Receiving darshan from Amma is a life-altering experience. It is one my daughter and I were lucky enough to experience on several occasions. As the hugging saint pulls you into her arms you see nothing but bright, white light. It feels like you are being pulled into the universe itself. After the hug, you smell like roses for the entire day. My daughter and I used to joke “You watch and make sure no one’s spraying me with rose water when it’s my turn, okay?” Of course, no one ever did spray us.

During one of these visits, my daughter and I were lost in bliss after a long day in Amma’s presence. As we got ready for bed, I decided to do something crazy…I prayed to Amma for the strength to forgive the person who had sexually abused me as a child.

I drifted off to sleep innocently enough after my prayer. We had a long drive home the next day and I wanted to be well rested. I had no idea what I was in for.

It’s no joke: Be careful what you ask for.

The next morning, thankfully before my daughter woke up, I sprang out of bed and went running into the bathroom to vomit. I was covered in sweat and shaking violently, having had the worst nightmare of my life (and I’ve had some pretty bad nightmares).

It was the only time I can recall where I dreamt I was someone completely different than myself. I was a man. I had children. And I had the irresistible compulsion to rape those children.

There are no words to describe the terror of this existence. In my dream, I was constantly tortured by my evil compulsions and yet, I could not resist them. It was a life of agonizing pain and self-loathing. A life lived in what can only be described as pure hell.

In the dream, I did not want to harm my children. I loved them and the pain in their faces as I attacked them in their sleep haunted my days without end. It felt like I was trapped in a cage of my own sickness. There was no way for me to stop myself despite all the agony my actions caused.

When I stopped throwing up long enough to realize what had happened, I was furious! I immediately threw out all faith in that woman called Amma and everything she had ever touched. I was so enraged, a part of me wanted to tear apart the hotel until I found her so I could give her a good piece of my mind.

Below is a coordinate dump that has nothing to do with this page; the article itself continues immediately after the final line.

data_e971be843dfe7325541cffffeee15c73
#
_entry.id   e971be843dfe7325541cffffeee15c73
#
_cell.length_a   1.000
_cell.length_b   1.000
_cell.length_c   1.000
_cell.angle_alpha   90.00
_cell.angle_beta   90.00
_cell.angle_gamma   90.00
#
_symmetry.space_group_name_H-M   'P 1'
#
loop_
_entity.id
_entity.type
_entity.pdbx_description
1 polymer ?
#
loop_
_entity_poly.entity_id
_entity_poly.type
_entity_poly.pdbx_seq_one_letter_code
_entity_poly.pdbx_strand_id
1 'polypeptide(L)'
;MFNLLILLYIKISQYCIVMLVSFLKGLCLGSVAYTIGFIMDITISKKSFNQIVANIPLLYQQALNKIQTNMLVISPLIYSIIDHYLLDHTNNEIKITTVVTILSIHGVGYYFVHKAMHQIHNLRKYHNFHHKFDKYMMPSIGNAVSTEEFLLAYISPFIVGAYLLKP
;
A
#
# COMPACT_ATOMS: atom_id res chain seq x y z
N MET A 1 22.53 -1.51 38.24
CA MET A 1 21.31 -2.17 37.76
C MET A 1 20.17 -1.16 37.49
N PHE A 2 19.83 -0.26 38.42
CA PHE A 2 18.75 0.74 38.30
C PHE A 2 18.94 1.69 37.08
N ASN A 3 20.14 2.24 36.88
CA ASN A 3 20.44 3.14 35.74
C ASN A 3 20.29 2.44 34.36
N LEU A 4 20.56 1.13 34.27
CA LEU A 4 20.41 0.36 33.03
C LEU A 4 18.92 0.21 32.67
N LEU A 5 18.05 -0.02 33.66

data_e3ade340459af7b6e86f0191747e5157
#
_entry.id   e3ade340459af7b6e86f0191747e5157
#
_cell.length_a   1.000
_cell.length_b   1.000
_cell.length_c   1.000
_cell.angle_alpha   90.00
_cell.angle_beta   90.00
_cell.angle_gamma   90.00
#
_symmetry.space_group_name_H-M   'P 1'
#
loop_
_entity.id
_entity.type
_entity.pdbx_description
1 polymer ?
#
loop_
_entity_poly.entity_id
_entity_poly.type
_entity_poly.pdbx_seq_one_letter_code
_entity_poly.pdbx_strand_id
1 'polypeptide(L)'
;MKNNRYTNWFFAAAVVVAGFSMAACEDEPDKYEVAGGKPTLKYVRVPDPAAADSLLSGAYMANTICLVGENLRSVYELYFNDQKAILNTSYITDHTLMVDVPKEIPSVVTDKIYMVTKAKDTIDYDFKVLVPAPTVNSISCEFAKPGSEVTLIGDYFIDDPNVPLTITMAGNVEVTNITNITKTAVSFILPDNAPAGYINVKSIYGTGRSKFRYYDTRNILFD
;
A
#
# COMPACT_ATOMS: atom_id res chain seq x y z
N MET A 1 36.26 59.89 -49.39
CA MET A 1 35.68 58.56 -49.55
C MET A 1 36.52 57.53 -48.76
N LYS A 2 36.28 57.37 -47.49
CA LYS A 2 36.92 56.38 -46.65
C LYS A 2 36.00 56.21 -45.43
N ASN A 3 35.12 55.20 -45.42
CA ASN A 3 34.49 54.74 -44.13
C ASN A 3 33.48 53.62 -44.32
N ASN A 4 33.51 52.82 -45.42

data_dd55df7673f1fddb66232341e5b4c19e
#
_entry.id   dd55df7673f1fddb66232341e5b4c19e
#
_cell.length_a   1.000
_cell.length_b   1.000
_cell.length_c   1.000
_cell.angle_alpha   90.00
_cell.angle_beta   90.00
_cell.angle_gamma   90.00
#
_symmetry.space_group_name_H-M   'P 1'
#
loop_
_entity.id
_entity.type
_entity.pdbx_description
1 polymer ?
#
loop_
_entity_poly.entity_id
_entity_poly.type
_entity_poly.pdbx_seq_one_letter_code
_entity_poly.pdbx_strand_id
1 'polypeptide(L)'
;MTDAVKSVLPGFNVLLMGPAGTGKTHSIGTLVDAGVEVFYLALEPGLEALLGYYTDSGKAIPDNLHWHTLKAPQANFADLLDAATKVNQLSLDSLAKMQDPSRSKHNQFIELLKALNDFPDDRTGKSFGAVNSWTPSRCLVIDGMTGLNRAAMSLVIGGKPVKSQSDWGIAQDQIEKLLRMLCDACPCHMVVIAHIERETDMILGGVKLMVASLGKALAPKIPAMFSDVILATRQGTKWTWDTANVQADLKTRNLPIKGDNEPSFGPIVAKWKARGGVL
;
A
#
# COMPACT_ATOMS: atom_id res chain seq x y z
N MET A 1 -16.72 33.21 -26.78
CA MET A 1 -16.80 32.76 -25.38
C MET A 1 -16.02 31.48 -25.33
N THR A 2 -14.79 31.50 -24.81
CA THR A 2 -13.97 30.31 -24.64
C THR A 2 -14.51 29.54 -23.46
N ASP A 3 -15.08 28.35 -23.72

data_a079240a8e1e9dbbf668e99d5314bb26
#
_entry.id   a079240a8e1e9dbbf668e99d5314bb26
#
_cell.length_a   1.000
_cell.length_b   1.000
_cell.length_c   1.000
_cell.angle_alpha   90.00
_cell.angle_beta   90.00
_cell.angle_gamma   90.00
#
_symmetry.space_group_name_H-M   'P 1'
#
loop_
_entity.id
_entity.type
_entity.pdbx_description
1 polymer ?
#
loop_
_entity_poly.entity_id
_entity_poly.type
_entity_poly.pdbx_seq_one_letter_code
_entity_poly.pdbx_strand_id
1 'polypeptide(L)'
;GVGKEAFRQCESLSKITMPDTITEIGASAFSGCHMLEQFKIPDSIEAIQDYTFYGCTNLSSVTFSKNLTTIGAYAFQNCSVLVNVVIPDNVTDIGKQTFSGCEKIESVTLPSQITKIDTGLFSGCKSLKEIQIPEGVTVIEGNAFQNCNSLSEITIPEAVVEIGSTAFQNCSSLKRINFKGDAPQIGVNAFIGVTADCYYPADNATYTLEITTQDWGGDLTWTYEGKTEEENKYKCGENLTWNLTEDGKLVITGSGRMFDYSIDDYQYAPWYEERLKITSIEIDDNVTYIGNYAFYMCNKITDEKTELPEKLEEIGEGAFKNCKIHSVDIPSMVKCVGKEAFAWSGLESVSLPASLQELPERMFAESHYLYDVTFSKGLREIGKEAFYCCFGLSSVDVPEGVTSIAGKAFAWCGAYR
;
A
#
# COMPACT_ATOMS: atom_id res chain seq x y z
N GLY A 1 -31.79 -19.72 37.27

I pulled myself together and got my daughter ready for the drive home. She was a pretty big sleeper back then, being a ‘tween,’ and pretty soon into the drive drifted back into deep slumber.

As my daughter slept peacefully in the back seat, I took the opportunity to continue to curse Amma for what she had done to me. I banged my hands on the steering wheel in anger. “How could you do that to me?! How could you be so cruel?! I loved you! I trusted you!” Waves of nausea still tore through my gut as the memories of the dream refused to subside.

For hundreds of miles, I went back and forth between cursing the hugging saint and demanding an explanation from her. She let me have my tantrum and then, finally, I heard a woman’s sweet voice – clear as day – whisper in my ear.

“How can you forgive what you do not understand?”

Fuck! Dammit! Shit! And fuck again! She was right.

It may sound overly simplistic to you here, but I swear to you at that very moment not only did all of my frustration towards Amma disappear but I was washed clean in a silvery shower of true forgiveness for my abuser.

She was right.

There was no way for me to ever fully forgive the man who had molested me if I was not given such a clear understanding of how he suffered for his actions. In truth, I had never really stopped to consider, or care about, his suffering…only the pain he had caused me.